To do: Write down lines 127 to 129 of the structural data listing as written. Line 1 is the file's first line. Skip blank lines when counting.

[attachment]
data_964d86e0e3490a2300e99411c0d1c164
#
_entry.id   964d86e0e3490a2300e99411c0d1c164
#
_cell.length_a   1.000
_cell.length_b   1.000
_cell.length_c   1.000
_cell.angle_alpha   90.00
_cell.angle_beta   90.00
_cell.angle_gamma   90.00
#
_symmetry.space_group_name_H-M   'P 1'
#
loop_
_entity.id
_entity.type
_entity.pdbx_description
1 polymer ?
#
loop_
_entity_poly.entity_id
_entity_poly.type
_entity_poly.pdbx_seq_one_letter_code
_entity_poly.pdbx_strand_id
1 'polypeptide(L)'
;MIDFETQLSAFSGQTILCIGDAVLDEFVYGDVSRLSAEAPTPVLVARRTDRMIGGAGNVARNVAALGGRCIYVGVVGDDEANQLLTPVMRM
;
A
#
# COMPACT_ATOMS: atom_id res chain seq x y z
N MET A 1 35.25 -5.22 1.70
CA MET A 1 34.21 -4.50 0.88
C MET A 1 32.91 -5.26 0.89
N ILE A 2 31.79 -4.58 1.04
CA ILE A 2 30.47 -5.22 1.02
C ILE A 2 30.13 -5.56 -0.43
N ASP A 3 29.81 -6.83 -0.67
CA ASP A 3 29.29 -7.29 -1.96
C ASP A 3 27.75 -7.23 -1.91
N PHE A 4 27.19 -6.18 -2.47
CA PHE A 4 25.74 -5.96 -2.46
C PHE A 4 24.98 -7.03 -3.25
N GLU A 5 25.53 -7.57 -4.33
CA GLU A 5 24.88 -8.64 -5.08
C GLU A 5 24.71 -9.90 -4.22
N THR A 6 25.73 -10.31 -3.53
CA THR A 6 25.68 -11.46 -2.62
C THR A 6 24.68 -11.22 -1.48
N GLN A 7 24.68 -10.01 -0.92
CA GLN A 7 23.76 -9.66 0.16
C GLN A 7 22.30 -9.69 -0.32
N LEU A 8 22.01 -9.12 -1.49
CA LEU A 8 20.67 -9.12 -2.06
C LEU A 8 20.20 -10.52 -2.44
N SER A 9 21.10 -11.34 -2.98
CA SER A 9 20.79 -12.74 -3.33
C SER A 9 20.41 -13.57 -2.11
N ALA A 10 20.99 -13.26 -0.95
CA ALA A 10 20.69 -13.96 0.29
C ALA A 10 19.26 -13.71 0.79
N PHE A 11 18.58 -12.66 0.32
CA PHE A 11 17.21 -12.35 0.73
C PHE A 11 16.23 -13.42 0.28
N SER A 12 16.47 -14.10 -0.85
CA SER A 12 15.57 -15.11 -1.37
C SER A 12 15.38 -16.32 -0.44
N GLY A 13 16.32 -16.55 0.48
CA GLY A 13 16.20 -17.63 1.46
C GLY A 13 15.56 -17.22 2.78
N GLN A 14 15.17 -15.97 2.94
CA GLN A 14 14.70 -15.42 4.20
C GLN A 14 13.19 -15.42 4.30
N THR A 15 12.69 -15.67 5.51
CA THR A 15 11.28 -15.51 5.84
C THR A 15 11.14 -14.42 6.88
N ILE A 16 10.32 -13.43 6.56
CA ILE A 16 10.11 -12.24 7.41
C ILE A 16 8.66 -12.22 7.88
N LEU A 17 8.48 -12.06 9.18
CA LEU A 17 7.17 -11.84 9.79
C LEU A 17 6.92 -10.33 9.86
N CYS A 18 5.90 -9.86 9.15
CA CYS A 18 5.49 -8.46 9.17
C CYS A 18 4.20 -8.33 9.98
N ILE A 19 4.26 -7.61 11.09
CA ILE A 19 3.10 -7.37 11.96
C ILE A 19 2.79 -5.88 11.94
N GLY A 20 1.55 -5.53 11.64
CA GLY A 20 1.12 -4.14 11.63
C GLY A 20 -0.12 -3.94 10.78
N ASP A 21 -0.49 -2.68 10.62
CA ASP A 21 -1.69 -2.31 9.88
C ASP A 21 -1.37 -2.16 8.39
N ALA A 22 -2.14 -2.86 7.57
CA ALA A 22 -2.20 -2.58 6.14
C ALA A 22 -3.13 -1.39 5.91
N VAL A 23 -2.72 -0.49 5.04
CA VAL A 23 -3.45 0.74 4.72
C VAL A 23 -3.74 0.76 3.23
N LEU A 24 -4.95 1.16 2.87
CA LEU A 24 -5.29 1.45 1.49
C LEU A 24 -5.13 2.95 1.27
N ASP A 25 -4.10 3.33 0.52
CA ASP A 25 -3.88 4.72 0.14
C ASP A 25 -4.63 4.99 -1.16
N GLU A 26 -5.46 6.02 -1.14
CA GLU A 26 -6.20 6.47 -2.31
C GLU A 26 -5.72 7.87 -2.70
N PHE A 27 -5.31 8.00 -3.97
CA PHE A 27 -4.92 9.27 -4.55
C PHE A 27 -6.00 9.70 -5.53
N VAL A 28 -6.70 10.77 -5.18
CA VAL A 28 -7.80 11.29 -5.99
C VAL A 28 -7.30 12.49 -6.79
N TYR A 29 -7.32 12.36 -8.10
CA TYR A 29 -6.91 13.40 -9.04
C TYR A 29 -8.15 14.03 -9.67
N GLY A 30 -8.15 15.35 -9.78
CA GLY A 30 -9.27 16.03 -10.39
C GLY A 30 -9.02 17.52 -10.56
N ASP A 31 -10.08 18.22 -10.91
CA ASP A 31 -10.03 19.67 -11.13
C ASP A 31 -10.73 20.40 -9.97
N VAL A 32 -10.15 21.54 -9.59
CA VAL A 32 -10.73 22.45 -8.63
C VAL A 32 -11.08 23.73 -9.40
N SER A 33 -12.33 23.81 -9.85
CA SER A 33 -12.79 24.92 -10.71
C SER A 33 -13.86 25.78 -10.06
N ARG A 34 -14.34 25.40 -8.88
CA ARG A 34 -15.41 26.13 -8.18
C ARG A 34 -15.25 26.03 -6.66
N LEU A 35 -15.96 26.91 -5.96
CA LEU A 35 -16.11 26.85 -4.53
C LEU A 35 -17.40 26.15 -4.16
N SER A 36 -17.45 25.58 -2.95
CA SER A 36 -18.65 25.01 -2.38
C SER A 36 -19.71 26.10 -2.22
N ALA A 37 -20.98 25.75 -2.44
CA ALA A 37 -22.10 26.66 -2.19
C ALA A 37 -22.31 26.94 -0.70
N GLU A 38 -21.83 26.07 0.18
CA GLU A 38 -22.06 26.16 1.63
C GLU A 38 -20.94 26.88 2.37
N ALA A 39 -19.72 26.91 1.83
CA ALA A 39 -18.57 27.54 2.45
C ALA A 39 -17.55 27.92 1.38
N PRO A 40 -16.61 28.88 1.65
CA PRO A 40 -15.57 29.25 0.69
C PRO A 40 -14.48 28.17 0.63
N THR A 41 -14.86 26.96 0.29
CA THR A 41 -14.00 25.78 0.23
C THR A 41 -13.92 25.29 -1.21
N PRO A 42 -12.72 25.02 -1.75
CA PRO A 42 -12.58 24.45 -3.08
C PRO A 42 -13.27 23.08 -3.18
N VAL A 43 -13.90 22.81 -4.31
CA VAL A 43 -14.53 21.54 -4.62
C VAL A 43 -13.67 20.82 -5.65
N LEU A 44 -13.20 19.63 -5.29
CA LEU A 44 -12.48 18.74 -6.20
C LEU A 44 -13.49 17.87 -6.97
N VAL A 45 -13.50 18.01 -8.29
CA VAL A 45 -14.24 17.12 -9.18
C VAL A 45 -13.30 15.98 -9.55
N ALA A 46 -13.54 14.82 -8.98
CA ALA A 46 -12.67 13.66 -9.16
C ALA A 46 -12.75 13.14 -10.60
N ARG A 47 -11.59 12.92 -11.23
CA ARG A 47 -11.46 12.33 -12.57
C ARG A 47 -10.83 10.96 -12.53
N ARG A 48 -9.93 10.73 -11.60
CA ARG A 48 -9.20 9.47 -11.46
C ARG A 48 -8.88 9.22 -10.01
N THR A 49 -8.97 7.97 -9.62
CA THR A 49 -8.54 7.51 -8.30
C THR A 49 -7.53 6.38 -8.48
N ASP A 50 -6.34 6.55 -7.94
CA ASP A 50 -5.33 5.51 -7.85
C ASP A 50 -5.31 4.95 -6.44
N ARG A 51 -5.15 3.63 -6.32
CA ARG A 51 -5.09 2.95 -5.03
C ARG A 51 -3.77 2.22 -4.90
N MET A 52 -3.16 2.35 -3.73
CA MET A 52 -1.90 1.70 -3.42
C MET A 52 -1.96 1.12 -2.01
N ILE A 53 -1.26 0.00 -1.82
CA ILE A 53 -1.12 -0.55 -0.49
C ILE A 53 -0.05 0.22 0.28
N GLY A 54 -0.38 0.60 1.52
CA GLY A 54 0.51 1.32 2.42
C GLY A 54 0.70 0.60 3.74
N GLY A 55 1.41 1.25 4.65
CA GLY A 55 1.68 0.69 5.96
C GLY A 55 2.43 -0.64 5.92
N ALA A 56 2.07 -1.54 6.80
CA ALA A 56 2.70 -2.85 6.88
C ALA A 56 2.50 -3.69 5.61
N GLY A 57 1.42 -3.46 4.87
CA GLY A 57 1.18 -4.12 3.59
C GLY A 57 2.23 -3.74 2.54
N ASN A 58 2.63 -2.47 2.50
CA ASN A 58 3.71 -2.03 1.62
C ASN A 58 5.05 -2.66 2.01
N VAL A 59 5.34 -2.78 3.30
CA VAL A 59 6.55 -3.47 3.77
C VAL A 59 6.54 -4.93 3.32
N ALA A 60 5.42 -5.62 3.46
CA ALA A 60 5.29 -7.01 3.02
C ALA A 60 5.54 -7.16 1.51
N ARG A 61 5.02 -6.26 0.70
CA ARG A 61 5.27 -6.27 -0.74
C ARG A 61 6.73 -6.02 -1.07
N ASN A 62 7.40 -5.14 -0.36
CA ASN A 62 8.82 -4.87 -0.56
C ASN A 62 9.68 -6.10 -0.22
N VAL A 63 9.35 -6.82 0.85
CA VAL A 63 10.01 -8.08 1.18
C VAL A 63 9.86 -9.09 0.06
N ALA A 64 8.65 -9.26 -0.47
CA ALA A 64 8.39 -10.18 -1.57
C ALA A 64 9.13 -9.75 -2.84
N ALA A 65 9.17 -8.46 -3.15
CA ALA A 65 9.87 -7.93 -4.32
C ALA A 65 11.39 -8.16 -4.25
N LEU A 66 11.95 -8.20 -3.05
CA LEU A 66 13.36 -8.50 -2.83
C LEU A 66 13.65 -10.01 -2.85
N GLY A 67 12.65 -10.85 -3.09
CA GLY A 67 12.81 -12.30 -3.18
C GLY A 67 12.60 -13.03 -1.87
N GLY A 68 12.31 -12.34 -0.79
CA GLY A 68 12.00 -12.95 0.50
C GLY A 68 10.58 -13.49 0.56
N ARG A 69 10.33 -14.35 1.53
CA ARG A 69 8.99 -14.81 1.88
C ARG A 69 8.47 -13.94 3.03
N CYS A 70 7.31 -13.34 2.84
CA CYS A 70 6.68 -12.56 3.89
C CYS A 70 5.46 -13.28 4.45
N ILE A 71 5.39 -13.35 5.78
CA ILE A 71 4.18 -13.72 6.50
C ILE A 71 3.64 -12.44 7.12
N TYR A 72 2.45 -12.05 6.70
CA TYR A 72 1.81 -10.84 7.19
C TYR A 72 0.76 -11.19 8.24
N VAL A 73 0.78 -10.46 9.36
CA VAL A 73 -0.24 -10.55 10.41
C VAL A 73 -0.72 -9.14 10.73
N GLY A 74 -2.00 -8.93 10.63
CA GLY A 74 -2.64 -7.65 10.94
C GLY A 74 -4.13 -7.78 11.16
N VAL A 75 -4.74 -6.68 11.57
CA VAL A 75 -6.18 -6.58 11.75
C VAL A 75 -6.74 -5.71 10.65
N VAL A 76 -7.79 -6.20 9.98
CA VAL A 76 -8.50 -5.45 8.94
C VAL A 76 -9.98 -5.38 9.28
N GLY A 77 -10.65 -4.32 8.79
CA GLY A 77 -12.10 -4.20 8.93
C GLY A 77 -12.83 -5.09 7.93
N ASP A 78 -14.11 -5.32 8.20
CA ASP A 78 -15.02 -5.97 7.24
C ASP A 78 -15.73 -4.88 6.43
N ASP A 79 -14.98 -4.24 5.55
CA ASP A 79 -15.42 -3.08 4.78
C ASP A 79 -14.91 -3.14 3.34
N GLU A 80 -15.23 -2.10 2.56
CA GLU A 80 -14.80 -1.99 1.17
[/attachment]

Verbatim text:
N SER A 33 -12.33 23.81 -9.85
CA SER A 33 -12.79 24.92 -10.71
C SER A 33 -13.86 25.78 -10.06